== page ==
Games experience inspires Burrowes

Published: Saturday | October 9, 2010 Comments 0
England's Andy Turner (second right) reacts as he crosses the finish line ahead of England's Lawrence Clarke (left), Scotland's Chris Baillie (second left) and Jamaica's Eric Keddo, during the men's 110m hurdles final at the Commonwealth Games, at the Jawaharlal Nehru Stadium in New Delhi, India, yesterday.
England's Andy Turner (second right) reacts as he crosses the finish line ahead of England's Lawrence Clarke (left), Scotland's Chris Baillie (second left) and Jamaica's Eric Keddo, during the men's 110m hurdles final at the Commonwealth Games, at the Jawaharlal Nehru Stadium in New Delhi, India, yesterday.
Burrowes
Burrowes

DELHI, India:

Budding squash talent, Bruce Burrowes, recovered from a poor start here at the 2010 Commonwealth Games in Delhi, India, to rack up three straight victories en route to a silver medal in the consolation plate tournament, at the Siri Fort Sports Complex yesterday.

Burrowes went down by a score of 3-1 (3-11, 11-8, 3-11, 3-11) against Bermudan Nicholas Kyme, but in truth, the youngster has gained more than he could have possibly lost, as he takes his first major steps towards establishing himself as a bona fide international standard player.

The son of highly regarded many-time national champion, Wayne Burrowes, the youngster, buoyed by his recent success, is hungry to take his game to an even higher level and is looking forward to putting his new-found knowledge to good use.

"I think I started a bit slowly, but that is probably because it was my first time playing at such a big tournament. But I got my composure as the tournament progressed," Burrowes reasoned after the game.

"It has been a very good experience all around. I'm hoping that next time when I play at this level, being a little bit more experienced, I will do a bit better from the get-go," he added.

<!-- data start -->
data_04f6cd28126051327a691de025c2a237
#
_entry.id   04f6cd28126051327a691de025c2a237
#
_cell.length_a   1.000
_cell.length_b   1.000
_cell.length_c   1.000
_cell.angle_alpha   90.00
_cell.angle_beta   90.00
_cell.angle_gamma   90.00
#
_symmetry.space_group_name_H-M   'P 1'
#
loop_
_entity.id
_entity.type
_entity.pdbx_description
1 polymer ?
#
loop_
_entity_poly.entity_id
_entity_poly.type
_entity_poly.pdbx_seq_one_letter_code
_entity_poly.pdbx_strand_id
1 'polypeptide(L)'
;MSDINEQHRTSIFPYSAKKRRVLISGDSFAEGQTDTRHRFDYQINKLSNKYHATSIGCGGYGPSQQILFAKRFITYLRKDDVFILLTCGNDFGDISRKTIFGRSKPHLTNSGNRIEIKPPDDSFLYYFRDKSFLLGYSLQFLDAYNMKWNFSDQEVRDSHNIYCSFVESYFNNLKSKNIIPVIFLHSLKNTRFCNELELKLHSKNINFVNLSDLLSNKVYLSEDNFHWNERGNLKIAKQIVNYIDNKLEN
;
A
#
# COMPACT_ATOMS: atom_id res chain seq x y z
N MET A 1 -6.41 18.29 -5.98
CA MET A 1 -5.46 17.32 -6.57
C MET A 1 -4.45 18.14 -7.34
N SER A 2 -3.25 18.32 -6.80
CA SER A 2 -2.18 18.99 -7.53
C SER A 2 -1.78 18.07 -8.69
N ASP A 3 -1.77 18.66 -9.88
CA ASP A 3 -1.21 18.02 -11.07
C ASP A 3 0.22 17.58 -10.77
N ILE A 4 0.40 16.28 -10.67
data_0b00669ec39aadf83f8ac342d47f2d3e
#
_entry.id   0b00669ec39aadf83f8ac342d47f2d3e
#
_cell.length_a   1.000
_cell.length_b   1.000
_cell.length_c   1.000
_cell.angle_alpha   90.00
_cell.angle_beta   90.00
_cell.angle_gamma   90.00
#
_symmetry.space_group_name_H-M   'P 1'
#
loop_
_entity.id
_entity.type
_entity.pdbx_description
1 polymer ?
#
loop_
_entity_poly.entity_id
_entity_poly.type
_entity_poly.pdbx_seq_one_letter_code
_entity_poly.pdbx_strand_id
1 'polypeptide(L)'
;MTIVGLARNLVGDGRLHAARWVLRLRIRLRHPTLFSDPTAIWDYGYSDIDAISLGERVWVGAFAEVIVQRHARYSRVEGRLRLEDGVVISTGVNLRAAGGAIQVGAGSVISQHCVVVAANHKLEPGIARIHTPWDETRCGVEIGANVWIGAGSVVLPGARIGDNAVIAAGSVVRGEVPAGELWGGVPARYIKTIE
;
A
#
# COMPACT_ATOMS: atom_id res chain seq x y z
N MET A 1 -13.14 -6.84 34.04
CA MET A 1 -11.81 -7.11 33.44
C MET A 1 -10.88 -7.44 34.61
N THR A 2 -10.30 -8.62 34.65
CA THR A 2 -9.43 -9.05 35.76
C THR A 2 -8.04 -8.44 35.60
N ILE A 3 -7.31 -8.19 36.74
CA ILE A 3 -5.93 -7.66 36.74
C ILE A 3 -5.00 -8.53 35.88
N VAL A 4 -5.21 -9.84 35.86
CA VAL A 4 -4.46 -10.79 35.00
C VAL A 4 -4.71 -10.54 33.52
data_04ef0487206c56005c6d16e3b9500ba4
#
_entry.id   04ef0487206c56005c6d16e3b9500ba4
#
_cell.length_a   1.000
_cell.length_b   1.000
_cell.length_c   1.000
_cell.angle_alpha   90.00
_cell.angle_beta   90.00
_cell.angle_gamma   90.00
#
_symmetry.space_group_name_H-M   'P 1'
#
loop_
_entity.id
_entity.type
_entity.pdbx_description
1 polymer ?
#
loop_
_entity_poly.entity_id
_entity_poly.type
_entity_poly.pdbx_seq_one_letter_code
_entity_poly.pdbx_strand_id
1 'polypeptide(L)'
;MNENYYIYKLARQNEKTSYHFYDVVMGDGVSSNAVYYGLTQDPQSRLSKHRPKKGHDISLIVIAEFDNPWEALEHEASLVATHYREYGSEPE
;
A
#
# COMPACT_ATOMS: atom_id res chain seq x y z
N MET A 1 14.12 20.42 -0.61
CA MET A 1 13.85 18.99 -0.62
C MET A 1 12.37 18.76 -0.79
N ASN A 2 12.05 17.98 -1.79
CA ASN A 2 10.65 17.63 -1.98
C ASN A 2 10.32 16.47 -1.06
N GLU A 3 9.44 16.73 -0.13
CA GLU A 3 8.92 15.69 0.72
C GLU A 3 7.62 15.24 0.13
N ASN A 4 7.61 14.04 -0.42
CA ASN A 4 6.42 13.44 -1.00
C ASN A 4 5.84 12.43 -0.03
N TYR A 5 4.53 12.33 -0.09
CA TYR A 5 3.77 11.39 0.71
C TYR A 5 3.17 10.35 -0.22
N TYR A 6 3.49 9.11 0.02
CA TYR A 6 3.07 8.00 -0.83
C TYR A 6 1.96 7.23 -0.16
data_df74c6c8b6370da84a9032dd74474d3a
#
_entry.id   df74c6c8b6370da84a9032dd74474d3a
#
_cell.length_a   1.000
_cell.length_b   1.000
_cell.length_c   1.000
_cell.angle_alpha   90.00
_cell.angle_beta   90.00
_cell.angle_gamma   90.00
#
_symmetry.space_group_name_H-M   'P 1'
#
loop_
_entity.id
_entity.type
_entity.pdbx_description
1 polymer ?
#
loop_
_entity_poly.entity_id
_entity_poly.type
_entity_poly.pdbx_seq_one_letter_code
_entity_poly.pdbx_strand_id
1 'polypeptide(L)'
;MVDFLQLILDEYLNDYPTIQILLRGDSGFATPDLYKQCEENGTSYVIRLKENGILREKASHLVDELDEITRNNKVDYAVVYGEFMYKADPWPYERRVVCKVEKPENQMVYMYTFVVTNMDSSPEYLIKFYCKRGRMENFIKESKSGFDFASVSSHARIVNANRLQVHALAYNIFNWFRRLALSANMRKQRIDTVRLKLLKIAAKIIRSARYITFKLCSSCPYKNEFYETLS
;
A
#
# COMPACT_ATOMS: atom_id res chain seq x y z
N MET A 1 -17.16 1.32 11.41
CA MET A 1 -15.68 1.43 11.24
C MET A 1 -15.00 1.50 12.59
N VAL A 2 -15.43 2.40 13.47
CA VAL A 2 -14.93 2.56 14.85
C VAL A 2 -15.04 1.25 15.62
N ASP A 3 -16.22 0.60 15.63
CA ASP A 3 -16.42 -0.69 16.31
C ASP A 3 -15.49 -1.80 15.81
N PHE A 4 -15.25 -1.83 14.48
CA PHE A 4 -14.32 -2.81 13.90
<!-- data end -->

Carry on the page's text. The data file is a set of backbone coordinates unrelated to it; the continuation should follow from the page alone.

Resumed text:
Though his accomplishment will not be recognised as an official medal for Jamaica, because of the fact that it is a consolation title, Burrowes is extremely proud of his achievement, and rightfully so.

However, he is disappointed with the result and believes that with a little more luck he could have secured the brighter colour medal.

"I'm not satisfied that I lost at all, I'm still upset about that and I think it's a match that I could have won," lamented Burrowes.

"But what I have taken away from all of this is that my game has improved throughout the tournament, that's the silver lining in the whole situation," he added.

This experience has done nothing but drive a deeper hunger for success within the youngster. Motivated by his supportive mother, Burrowes is confidently looking forward to build on this success and follow along the path that his father has laid.

"I think it's a pretty decent achievement, considering it's my first Commonwealth Games and only my first tournament at this level of squash, so I'm quite proud of it. Next year I'll definitely try to shoot for something a bit higher," Burrowes said. "I haven't spoken to my father yet, but I spoke to my mother and I know that they are both very proud."

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